Conservation QuarterlySummer 2007page 3
Growers in Yolo and SolanoCounties can be reimbursed for thecosts of installing sediment traps,vegetated ditches, and cover cropsthanks to a grant from the State Wa-ter Resources Control Board usingfunds from Proposition 50. YoloCounty RCD staff are partnering withSolano and Dixon RCD, and the YoloCounty Farm Bureau Education Cor-poration to provide technical support,on-farm water quality monitoring, andoutreach about the benefits of thesebest management practices.A sediment trap is an excavatedditch with an outflow control struc-ture that temporarily impoundsirrigation tailwater or storm water run-off. The sediment can later be removedand deposited on an adjacent field oropen land at the end of the season.YCRCD has documented the ability of these traps to reduce the volume of sediment in run-off water by 30 to50% over the course of an irrigationseason. One two-stage sediment trapand tailwater pond reduced sedimentconcentrations by 98% in a 2000YCRCD study.In vegetated drainage ditches, liv-ing and decomposing plants/roots andthe associated microorganisms slowThe especially dry winter has resulted in an earlystart for irrigations this year. The Yolo County RCDinvites Yolo and Colusa County growers to requestfree irrigation system evaluations through the Mo-bile Water Lab Program. Services include:determining the system’s distribution uniformity,measuring the total volume of water applied duringan irrigation event, developing a system map of pres-sure and flow measurements, providing irrigationscheduling assistance, and optional water qualitysampling of source irrigation water and/or runoff.By measuring nitrogen inputs from well-water be-fore irrigation, it enables growers to potentiallyreduce the amount of fertilizer applied to the field.Over the past two years, the Mobile Water Lab hasidentified ways in which growers have been able toimprove irrigation efficiency by 15% on average. Thisfree analysis can help growers save water, electricityand money, and improve the water quality of run-off.water flow, trap sediment and takeup excess nutrients and pesticides. Ina well-designed and well-maintainedditch, vegetation can detain 40-95%of certain pesticides. From a recentfield trial performed by YCRCD staff and colleagues, Program ManagerJeanette Wrysinski reported thatpreliminary results indicate that thelength of vegetated ditch requiredto reduce permethrin (a pyrethroidpesticide) concentration by one half was 22 meters, compared to 347meters in a non-vegetated ditch—amore than 90% increase in ‘distanceefficiency’ required to reduce pesti-cide concentrations.Cover crops are commonly usedin permanent crops and most organicagriculture for their nutrient benefits.They also help to protect and anchorthe soil and capture runoff, allowingrain and irrigation water to penetratethe soil, instead of eroding it. UCDavis and YCRCD studies have showncover crops to reduce storm run-off by as much as 90% and to decreasethe concentration of sediment in run-off by 30-45%.Monitoring information fromthis project will further refine our un-derstanding of how and to whatdegree these practices improve farmrunoff water quality. For more infor-mation, please contact Mark Lane atthe Yolo County RCD at (530) 662-2037, extension 120 or AndreaMummert at the Solano RCD at (707)678-1655, extension 101. For factsheets about each of these practices,link to the YCRCD website, Ag WaterQuality page at www.yolorcd.org/ programs/agwq.Over the past month Lab Manager Mark Lane and WaterManagement Assistant Daniel Constable have conductedseven irrigation evaluations covering a total of 400 acres of almond, walnut, prune and orange orchards. They evalu-ated a total of 230 acres that utilized drip irrigation and170 acres using micro sprinkler systems. Daniel, a 2006graduate from the UC Davis Environmental & Resource Sci-ences program, assisted last year with 32 irrigationassessments that included over 1100 acres of vineyards, al-mond and walnut orchards, and alfalfa fields.The evaluations are planned to work around growers’busy summer schedules. The Mobile Lab is currently takingappointments, and can be reached by calling Mark or Danielat (530)662-2037, extension 120. For additional informa-tion and a printable brochure, visit the RCD website atwww.yolorcd.org . The free services of the Mobile Lab aremade possible through funding from the U.S. Bureau of Rec-lamation, the California Dept. of Water Resources Office of  Water Use Efficiency and Transfers, and NRCS.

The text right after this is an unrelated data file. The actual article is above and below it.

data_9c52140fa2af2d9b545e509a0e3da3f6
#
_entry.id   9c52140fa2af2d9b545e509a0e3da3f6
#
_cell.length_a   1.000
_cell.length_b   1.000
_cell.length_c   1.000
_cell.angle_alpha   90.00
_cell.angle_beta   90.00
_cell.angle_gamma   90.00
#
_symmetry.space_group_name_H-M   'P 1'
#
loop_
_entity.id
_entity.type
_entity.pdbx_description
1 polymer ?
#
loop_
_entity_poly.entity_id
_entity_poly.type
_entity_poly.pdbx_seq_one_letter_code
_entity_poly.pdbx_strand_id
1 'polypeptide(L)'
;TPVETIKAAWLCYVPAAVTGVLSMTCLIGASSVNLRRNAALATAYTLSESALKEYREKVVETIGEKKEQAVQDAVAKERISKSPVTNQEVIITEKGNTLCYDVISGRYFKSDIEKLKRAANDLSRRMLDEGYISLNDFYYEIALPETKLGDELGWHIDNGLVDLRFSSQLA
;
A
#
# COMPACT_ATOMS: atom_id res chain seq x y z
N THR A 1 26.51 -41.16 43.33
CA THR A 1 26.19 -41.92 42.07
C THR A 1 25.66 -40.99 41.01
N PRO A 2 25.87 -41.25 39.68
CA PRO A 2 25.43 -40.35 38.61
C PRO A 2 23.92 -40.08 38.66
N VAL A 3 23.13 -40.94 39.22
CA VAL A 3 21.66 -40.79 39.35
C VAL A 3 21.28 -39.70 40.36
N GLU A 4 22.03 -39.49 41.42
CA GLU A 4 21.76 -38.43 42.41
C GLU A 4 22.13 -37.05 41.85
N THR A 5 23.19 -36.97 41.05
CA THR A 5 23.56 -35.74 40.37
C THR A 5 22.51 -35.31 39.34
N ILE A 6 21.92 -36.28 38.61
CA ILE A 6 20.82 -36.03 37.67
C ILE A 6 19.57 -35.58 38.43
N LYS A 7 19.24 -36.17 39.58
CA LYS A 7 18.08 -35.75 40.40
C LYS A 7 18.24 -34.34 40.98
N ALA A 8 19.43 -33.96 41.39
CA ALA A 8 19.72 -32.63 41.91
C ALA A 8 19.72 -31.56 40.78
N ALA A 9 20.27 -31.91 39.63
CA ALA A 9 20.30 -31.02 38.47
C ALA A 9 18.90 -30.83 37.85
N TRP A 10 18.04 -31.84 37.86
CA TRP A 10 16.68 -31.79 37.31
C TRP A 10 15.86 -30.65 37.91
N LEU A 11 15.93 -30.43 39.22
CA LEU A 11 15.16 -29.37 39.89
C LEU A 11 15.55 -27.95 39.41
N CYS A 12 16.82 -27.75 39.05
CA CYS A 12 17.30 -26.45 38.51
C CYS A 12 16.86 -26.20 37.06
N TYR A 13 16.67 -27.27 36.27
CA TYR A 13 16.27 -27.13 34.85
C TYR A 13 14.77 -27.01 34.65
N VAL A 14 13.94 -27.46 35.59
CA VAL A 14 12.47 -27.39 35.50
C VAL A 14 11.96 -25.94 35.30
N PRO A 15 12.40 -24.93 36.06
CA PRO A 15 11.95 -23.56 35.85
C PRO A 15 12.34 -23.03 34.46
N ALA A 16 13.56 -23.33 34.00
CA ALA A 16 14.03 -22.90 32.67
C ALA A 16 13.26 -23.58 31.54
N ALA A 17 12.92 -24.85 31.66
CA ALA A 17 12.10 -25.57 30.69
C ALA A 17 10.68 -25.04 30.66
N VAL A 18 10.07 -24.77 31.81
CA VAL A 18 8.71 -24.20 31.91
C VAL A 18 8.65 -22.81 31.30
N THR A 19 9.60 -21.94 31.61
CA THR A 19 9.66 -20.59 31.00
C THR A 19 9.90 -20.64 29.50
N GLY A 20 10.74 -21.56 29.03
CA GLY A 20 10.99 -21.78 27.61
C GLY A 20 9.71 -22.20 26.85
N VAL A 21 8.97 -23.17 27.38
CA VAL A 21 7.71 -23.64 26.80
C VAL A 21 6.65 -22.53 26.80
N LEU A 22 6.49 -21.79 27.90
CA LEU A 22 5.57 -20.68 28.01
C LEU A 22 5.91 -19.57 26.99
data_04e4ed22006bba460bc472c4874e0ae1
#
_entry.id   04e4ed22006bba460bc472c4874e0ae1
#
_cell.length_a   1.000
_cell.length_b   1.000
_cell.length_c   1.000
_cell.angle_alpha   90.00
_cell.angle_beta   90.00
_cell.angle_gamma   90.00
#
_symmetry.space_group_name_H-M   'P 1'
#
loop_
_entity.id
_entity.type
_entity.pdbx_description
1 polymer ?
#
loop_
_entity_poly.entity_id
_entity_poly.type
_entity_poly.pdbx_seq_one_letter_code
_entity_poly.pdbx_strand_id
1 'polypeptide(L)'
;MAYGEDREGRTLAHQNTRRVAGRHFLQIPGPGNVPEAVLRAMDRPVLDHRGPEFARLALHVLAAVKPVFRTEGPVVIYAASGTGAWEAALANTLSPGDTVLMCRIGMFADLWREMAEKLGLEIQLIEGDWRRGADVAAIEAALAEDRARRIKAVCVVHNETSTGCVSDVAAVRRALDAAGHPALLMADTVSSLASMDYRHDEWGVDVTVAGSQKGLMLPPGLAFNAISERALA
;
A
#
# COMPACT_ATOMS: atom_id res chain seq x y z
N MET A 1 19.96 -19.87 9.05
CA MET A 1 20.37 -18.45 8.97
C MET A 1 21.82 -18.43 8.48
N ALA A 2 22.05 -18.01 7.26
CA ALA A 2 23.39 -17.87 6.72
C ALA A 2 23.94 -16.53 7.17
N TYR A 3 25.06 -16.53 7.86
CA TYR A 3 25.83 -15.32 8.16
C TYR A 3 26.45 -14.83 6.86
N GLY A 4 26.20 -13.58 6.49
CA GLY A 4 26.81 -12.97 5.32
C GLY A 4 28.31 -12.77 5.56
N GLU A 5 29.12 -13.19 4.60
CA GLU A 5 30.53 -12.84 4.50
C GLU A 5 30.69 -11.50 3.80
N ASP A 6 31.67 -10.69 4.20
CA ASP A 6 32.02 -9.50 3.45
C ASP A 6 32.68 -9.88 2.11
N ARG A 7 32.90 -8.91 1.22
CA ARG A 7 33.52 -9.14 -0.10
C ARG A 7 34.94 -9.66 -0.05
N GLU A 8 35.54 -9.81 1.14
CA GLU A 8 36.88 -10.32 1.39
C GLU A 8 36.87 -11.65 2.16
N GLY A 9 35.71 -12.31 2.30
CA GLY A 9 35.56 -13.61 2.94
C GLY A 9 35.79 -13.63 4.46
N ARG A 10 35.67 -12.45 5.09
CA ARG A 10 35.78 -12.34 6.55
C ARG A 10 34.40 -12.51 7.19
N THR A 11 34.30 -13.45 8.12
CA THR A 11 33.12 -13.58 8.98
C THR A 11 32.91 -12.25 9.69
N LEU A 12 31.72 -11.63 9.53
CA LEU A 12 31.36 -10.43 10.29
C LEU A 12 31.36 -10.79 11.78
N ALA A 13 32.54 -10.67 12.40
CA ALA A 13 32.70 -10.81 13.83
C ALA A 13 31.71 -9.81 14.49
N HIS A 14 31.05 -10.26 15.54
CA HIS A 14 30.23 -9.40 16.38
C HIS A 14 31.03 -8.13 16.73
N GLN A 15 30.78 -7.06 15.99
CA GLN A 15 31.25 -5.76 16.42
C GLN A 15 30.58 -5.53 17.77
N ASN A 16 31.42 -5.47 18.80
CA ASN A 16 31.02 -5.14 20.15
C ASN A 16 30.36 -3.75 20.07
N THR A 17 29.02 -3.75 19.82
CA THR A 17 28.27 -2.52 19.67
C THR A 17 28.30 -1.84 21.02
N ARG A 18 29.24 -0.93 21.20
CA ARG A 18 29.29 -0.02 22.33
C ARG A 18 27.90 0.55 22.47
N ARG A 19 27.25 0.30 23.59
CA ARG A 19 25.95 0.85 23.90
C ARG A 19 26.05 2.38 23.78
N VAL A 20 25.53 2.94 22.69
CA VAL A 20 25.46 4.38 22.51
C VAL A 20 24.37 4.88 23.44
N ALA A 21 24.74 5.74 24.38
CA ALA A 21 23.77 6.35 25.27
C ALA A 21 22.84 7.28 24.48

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Cover crops can filter and reduce runoff from permanent and annual crop lands while providing soil quality and nutrient benefits.